Here's one last look at the nicely engineered lines of the new Ruger PC carbine.

Tuesday, April 03, 2018

SIG Sauer P365

Probably the most frequently asked question in the club since January has been "Do you have the SIG P365 yet?"  Well, finally I can answer that we do.  It is currently sitting in the rental case so people can shoot it and decide if they want to buy one from the next shipment that comes in.

Concealed permit holders couldn't wait to get their hands on this pistol due to it's reported size and it's 10 round magazine which gave the P365 the highest capacity of any of the current micro 9mm offerings.

This is one of the second run of pistols.  The first run of pistols quickly gained a bad reputation for being unreliable.  I can happily report that this is not the case with the second run of P365s.  I have fired a customer's pistol last week and this one today.  Neither of them had any problems with feeding, extraction or ejection.  

You can tell it is the second run of pistols because it sports SIG's proprietary X-Ray night sights.
The green front illuminating sight is a welcome addition over the plain white dots sights on the first run of 365s; it offers superior visibility in both normal and low light shooting scenarios.  

A couple of other notable features you can see in the first image is the nicely undercut trigger guard and the accessory rail.  I'm sure there are itty-bitty flashlights that fill fit under the tiny frame. This is a nice segue into the fact that this pistol is very small.  Small, but surprisingly useable.

Here the SIG is pictured with SIG's original Micro 9 millimeter pistol, the P938.  The sizes are very comparable with the P365 being just slightly shorter in length.

In the above image the P365 sits in-between the P938 and the Glock Model G43.  Again the SIG 365 is shorter in length and surprisingly just slightly slimmer with it's double stack 10 round magazine.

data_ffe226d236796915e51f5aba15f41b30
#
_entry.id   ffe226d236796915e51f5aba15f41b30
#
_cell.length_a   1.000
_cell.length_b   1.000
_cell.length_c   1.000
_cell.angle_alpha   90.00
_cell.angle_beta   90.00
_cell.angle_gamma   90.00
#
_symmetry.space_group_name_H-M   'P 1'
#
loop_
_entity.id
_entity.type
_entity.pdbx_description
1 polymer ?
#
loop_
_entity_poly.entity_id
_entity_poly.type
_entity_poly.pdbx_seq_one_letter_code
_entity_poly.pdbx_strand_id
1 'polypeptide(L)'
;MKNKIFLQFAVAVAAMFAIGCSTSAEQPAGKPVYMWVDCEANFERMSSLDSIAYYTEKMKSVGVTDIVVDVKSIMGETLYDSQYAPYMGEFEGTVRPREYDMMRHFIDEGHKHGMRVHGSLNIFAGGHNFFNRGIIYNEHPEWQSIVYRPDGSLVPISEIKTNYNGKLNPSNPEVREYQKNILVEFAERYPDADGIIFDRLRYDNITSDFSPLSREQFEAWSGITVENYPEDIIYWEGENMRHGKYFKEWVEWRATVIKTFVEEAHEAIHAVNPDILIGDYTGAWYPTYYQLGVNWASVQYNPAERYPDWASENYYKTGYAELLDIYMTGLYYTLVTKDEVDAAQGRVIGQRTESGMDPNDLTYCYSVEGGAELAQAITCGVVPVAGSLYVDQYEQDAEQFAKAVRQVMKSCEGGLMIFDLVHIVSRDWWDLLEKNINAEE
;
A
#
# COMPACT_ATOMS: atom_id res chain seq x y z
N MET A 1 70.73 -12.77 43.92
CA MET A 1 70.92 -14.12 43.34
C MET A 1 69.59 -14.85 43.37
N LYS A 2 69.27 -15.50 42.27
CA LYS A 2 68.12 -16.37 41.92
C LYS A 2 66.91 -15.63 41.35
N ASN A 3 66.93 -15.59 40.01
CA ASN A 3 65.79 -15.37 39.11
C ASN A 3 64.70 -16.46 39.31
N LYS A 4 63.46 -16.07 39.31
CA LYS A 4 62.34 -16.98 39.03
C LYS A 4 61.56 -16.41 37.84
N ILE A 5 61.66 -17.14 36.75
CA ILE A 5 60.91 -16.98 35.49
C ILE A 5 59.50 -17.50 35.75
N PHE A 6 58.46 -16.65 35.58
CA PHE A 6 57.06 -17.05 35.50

Here's how the specifications of the three pistols stack up:

SIG P365
Glock Model 43
SIG P938
Barrel Length
3.1 inches
3.39 inches
3 inches
Overall Length
5.8 inches
6.26 inches
5.9 inches
Overall Height
4.3 inches
4.25 inches
3.9 inches
Overall Width
1 inch
1.02 inches
1.1 inches
17.8 ounces
17.95 ounces
16 ounces

The differences in size are minuscule to say the least.  The big difference is the magazine capacity.  How in the world did SIG make the thinnest micro 9mm with a double stack 10 round magazine?

The small size of the pistol did not pose any shooting problems for me.  The length of the grip is about as short as I would ever want on a pistol and the front of the slight magazine extension allowed me to get about half my pinkie finger on it.  Supposedly there will eventually be a 12 round magazine which may be a better fit for my hand.  The slight increase in thickness in the double stack P365 frame with its stippling that runs all the way down the front and back straps made it easier for me to hold onto than when I shoot a Glock 43.  

Recoil is a very subjective matter but the recoil I encountered was much less than I expected.  

SIG also did a nice job scaling down from the P320 model (seen on the left).  Looking at earlier photos of the of the P365 I thought the pistol looked pretty top heavy as there were no other objects in the images with which you could compare the size of the new SIG.  When I actually handled the pistol that concern faded away pretty quickly.

I shot the P365 at 5, 7 and 10 yards with no problem.  This is not a long range target pistol; this is a close quarter tool to save your bacon when it's in the fire.
The ammunition used in my two outings with the new SIG was Sellier & Beloit 115 grain FMJ ammo and Federal RTP with the same weight and bullet configuration.

This three inch target was shot with 15 rounds at 5 yards using our member's pistol.

The 6 inch target above was shot with 30 rounds at 7 yards with our new rental pistol.

I used the member's pistol on this target, shot at 30 feet with 25 rounds of ammo.

SIG Sauer looks to have hit a home run with the P365.  I have always felt that their P938 was the gold standard of 9mm pocket pistols but a lot of people just didn't want to carry a cocked and locked hammer fired pistol and a there is a whole generation of shooters who have never fired anything other than striker-fired handguns.  SIG now has a micro pistol for everyone!

Friday, March 23, 2018

Springfield 911 .380 ACP

The 911 is Springfield's foray into the micro .380 market providing direct competition to SIG's P238.  I have owned two of the SIG models; they are excellent pistols and set the bar for the micro 1911 after Colt dropped them from their line-up many years back.  As much as I like the SIG pistol, the Springfield 911 has a lot going for it.